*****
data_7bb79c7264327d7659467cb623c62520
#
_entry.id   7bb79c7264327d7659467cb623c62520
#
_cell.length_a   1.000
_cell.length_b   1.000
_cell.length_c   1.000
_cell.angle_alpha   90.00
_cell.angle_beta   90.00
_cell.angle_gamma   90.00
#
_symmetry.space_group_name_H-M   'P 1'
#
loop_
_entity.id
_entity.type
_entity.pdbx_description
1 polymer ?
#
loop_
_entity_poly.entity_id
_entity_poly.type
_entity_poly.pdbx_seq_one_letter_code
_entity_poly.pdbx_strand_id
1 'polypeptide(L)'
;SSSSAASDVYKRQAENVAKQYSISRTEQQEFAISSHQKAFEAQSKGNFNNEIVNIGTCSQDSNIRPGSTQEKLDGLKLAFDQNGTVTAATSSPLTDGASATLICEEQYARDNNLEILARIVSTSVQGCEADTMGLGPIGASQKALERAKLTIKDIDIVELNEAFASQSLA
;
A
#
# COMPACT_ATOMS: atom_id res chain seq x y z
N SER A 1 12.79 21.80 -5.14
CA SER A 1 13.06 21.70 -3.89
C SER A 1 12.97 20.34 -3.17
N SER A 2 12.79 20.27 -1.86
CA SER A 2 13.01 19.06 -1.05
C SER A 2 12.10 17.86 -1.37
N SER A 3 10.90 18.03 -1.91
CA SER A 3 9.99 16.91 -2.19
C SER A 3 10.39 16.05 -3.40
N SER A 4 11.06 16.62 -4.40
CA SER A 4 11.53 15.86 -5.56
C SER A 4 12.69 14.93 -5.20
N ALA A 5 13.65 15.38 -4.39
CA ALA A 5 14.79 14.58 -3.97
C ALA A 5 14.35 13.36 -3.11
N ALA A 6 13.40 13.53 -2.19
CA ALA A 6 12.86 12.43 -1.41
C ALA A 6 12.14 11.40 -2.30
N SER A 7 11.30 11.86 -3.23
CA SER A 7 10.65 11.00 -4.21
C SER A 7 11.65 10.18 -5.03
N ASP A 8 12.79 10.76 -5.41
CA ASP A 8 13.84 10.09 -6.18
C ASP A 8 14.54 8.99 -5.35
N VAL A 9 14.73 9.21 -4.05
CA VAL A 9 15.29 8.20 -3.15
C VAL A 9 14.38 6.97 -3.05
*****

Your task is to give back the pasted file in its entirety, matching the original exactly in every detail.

data_7bb79c7264327d7659467cb623c62520
#
_entry.id   7bb79c7264327d7659467cb623c62520
#
_cell.length_a   1.000
_cell.length_b   1.000
_cell.length_c   1.000
_cell.angle_alpha   90.00
_cell.angle_beta   90.00
_cell.angle_gamma   90.00
#
_symmetry.space_group_name_H-M   'P 1'
#
loop_
_entity.id
_entity.type
_entity.pdbx_description
1 polymer ?
#
loop_
_entity_poly.entity_id
_entity_poly.type
_entity_poly.pdbx_seq_one_letter_code
_entity_poly.pdbx_strand_id
1 'polypeptide(L)'
;SSSSAASDVYKRQAENVAKQYSISRTEQQEFAISSHQKAFEAQSKGNFNNEIVNIGTCSQDSNIRPGSTQEKLDGLKLAFDQNGTVTAATSSPLTDGASATLICEEQYARDNNLEILARIVSTSVQGCEADTMGLGPIGASQKALERAKLTIKDIDIVELNEAFASQSLA
;
A
#
# COMPACT_ATOMS: atom_id res chain seq x y z
N SER A 1 12.79 21.80 -5.14
CA SER A 1 13.06 21.70 -3.89
C SER A 1 12.97 20.34 -3.17
N SER A 2 12.79 20.27 -1.86
CA SER A 2 13.01 19.06 -1.05
C SER A 2 12.10 17.86 -1.37
N SER A 3 10.90 18.03 -1.91
CA SER A 3 9.99 16.91 -2.19
C SER A 3 10.39 16.05 -3.40
N SER A 4 11.06 16.62 -4.40
CA SER A 4 11.53 15.86 -5.56
C SER A 4 12.69 14.93 -5.20
N ALA A 5 13.65 15.38 -4.39
CA ALA A 5 14.79 14.58 -3.97
C ALA A 5 14.35 13.36 -3.11
N ALA A 6 13.40 13.53 -2.19
CA ALA A 6 12.86 12.43 -1.41
C ALA A 6 12.14 11.40 -2.30
N SER A 7 11.30 11.86 -3.23
CA SER A 7 10.65 11.00 -4.21
C SER A 7 11.65 10.18 -5.03
N ASP A 8 12.79 10.76 -5.41
CA ASP A 8 13.84 10.09 -6.18
C ASP A 8 14.54 8.99 -5.35
N VAL A 9 14.73 9.21 -4.05
CA VAL A 9 15.29 8.20 -3.15
C VAL A 9 14.38 6.97 -3.05